Before the wake began, my cousins and I watched as my mother, her older sister, and her younger brother prayed together as a family. Suddenly, my mom started to pray eloquently in our regional dialect. Something was happening; my mother didn’t generally pray publicly or spontaneously.
Her prayer was this: “Let’s not have any more misunderstandings, which get in the way of being a family.” Tears and cries filled the room. This was a poignant and relevant wish — my grandma’s last wish and clearly a work of the Holy Spirit — resulting from the family’s long history of conflict and periods of estrangement from each other.
“Let’s not have any more misunderstandings, which get in the way of being a family.”
As painful as it is that we are not a tightly connected family, the long estrangements had been a necessary result of difficult relations, broken promises, and unresolved cross-generational trauma.
The difficult relations between my mother and grandmother began before my mom was even born. My grandmother had dreamed of being famous and becoming an actress. Her working-class family had artistic talent. Her father was a scriptwriter and play director, and one of her brothers was a painter. Like many families in the Philippines, they were also Catholic. My grandma prayed the rosary almost daily. She observed Catholic traditions from both the liturgical calendar and cultural folk traditions.
But she came from a family characterized by strife, compounded by their experiences of poverty. Grandma’s father continually discouraged her from pursuing the arts, wanting her to focus on being a dutiful daughter and helping raise herself and her family out of poverty. This angered her, leading to a lifetime of bitterness. That bitterness made her harsh by the time her children were born. This would make my mother’s life difficult in many ways.
My grandfather had a hard time finding work because of an illness, so my grandma and mom had to make money for the family. That didn’t stop my mom from dreaming about a life of economic self-sufficiency and one day owning her own business. In her early 20s, she opened a local travel agency. At 28, she was managing her own small business development and consulting firm in the United States. My mom always asked God for guidance and thanked him for every blessing she experienced.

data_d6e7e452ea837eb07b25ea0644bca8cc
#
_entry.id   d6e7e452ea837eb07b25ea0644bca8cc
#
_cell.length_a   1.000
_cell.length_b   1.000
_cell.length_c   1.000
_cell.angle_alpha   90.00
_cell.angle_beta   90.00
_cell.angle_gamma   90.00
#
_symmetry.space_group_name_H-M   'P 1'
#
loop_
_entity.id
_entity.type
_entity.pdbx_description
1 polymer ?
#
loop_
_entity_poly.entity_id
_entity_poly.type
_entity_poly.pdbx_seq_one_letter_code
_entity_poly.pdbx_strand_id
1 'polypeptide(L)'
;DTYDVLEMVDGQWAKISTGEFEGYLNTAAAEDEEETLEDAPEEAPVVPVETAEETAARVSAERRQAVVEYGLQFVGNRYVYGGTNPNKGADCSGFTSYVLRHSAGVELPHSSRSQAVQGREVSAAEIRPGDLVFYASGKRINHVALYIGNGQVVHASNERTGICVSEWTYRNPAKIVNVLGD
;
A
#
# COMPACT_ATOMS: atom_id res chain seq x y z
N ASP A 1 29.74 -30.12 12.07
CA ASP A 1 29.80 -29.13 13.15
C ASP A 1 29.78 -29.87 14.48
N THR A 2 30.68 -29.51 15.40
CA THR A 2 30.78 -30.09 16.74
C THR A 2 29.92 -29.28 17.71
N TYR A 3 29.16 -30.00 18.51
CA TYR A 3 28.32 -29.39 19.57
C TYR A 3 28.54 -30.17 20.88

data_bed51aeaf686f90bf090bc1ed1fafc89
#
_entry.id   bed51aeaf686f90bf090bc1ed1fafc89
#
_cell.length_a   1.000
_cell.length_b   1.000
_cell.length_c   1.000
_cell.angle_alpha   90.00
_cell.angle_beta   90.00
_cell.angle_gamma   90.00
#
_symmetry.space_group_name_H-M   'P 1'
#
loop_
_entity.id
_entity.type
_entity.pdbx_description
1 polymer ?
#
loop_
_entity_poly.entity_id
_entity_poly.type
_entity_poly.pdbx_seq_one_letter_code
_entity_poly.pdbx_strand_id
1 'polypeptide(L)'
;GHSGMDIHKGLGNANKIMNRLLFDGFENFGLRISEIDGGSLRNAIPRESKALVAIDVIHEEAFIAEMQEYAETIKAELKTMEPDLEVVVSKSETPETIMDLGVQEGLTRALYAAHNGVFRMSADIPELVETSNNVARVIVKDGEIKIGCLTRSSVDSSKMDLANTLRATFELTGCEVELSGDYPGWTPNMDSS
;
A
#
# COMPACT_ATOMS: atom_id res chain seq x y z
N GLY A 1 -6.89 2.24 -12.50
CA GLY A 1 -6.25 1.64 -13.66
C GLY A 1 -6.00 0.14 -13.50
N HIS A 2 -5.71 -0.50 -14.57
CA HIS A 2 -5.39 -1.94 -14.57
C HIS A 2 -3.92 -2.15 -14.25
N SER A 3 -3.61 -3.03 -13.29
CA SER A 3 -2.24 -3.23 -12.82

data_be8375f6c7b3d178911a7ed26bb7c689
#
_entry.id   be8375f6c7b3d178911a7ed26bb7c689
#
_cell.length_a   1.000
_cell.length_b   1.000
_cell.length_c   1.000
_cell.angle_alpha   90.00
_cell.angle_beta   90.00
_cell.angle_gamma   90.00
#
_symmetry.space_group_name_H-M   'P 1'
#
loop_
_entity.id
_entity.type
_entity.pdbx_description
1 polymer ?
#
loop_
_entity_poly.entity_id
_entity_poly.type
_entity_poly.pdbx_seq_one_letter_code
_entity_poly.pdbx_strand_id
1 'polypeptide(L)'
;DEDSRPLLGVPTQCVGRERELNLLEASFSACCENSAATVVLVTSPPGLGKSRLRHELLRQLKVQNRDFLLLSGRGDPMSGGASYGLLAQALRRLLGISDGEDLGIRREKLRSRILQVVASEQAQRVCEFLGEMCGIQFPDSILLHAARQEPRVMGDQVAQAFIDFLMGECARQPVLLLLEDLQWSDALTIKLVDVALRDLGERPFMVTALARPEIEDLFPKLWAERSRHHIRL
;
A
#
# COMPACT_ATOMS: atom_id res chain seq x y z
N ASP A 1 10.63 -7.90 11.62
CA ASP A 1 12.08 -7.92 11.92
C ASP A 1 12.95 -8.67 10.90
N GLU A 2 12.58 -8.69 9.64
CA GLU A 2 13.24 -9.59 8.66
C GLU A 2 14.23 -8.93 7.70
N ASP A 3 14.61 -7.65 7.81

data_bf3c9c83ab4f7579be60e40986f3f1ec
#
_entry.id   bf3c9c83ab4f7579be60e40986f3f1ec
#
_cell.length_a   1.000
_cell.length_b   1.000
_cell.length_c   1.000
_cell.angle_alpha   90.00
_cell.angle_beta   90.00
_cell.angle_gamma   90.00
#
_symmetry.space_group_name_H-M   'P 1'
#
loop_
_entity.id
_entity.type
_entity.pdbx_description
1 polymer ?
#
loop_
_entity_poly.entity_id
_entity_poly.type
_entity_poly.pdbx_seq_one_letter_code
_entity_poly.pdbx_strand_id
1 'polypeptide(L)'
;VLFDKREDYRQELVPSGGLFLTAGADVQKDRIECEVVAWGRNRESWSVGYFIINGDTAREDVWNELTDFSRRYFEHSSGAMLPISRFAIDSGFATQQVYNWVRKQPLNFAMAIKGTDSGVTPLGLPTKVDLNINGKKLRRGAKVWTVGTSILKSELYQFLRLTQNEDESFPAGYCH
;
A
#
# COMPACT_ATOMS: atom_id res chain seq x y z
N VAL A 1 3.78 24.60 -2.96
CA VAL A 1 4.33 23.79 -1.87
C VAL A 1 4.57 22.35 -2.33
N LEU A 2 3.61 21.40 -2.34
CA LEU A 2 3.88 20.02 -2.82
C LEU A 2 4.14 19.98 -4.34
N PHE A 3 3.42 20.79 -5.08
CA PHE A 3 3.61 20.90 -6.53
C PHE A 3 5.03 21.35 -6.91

But her insistence on running her own business did not sit well with my grandma — it went against her idea of a dutiful daughter. My mom was scolded for bothering her older sister and for not being a good role model to her younger brother. Whenever my mom defied my grandma, Grandma would retaliate.
But her insistence on running her own business did not sit well with my grandma — it went against her idea of a dutiful daughter.
Growing up, I always sensed tension whenever the two of them interacted. Their relationship was difficult and fragile. The constant fighting, disrespect, and experience of being unwanted took a toll on my mom’s well-being.
The constant fighting, disrespect, and experience of being unwanted took a toll on my mom’s well-being.
In the mid-1990s, my mom ran a retail shop in the Philippines called Signature Shop. She would travel from the United States to the Philippines to visit the shop. On one of her trips to the Philippines, she traveled with my stepfather. When they were picked up by a transportation service, the driver drove them off the path, into a guerrilla group’s area. They were instantly captured. Through a short miracle of distraction, they escaped. But when my mom shared the horror of what she had been through, my grandma replied, “It is your karma,” meaning “You deserve it”. That cruel reply stemmed from her disappointment that my mom had divorced my father and remarried.
It was the straw that broke the camel’s back. My mother stopped speaking to her mom for more than seven years.
In 2009, my grandmother’s renal (kidney) failure required her to come to the U.S. for treatment. This forced my mom and her siblings to be on speaking terms again, since they had to work together to decide my grandma’s care. My mom also faced the decision of taking on more clients versus making more time to care for her mom. She realized that if she did not get involved with her mom’s care, she would regret it for the rest of her life. Her core values always included relationships.
For the first several years, my grandma lived with my aunt who cared for her. My mom, sister, and I would visit on the weekends, spending quality time with my grandma and my aunt’s family. We visited my grandma at the dialysis center, where we learned the importance of being present with her. As she grew weaker, she was hospitalized more frequently and was eventually moved to a nursing home. All of the family had to work together, even though it was still difficult.